Primary Care is a Point of Intervention for Youth Facing Housing Instability
For many people, a trip to primary care for an annual checkup is a routine event. Even for vulnerable populations, these trips are key to preventing serious healthcare concerns from arising. Often, the questions and topics addressed in check-ups do not encompass the state of one’s home, leaving a large gap in care and resources that could be provided.
Dr. Gewirtz O’Brien and Associate Professors, Peter Scal, MD, MPH, Andrew Barnes, MD, MPH, and Annie-Laurie McRee, DrPH—all in the Department of Pediatrics—recently published research in the journal, JAMA Pediatrics. The study showed that youth with any form of housing instability were just as likely to be connected to a primary care facility for annual checkups and routine appointments as their peers with more stable housing situations. In fact, though there was a slight variation between groups, the study found that approximately ⅔ of the students have had a preventative health checkup within the last year.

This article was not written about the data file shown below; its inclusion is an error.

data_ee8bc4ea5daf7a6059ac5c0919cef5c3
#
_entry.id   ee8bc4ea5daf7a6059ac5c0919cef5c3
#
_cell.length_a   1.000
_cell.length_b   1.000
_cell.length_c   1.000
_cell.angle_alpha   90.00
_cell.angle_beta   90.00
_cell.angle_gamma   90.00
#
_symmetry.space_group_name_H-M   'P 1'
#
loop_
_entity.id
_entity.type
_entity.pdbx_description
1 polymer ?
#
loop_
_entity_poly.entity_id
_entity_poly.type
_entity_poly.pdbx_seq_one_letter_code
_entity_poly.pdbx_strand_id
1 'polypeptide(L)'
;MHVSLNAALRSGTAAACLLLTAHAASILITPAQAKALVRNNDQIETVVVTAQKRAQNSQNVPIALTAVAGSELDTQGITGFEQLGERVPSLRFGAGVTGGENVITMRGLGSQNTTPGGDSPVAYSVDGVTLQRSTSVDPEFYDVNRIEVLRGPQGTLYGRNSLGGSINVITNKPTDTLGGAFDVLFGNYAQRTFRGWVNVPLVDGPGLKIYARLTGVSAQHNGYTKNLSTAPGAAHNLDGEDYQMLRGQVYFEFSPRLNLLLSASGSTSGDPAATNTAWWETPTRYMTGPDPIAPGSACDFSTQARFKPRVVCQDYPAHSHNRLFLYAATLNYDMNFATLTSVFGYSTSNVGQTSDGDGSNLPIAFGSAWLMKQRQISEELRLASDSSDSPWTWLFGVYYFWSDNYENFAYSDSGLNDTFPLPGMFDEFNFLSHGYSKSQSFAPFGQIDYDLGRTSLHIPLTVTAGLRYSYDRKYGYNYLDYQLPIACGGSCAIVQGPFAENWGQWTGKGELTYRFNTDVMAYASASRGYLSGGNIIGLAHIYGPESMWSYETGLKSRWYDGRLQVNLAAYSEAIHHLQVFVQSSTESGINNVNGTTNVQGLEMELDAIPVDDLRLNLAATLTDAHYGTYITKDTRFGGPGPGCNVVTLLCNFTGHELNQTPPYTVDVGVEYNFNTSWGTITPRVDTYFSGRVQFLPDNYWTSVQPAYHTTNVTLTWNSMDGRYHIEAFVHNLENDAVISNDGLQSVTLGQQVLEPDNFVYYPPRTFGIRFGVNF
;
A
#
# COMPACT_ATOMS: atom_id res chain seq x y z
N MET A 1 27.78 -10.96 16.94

The data, collected from the Minnesota Student Survey, which surveyed middle school and high school students, provided information into students’ housing situations. Unstable housing has been shown to put people at increased risk for poor mental and physical health outcomes. To help prevent this, the normalization of asking questions about housing could provide resources and intervention to foster resilience and prevent negative long-term health outcomes. Primary care could serve as the link between families and community resources that could offer a wide range of support. Especially in this time in which many are strained, asking young people about their mental and physical health, but also about their housing situation, could be a lifeline to healthier and safer living.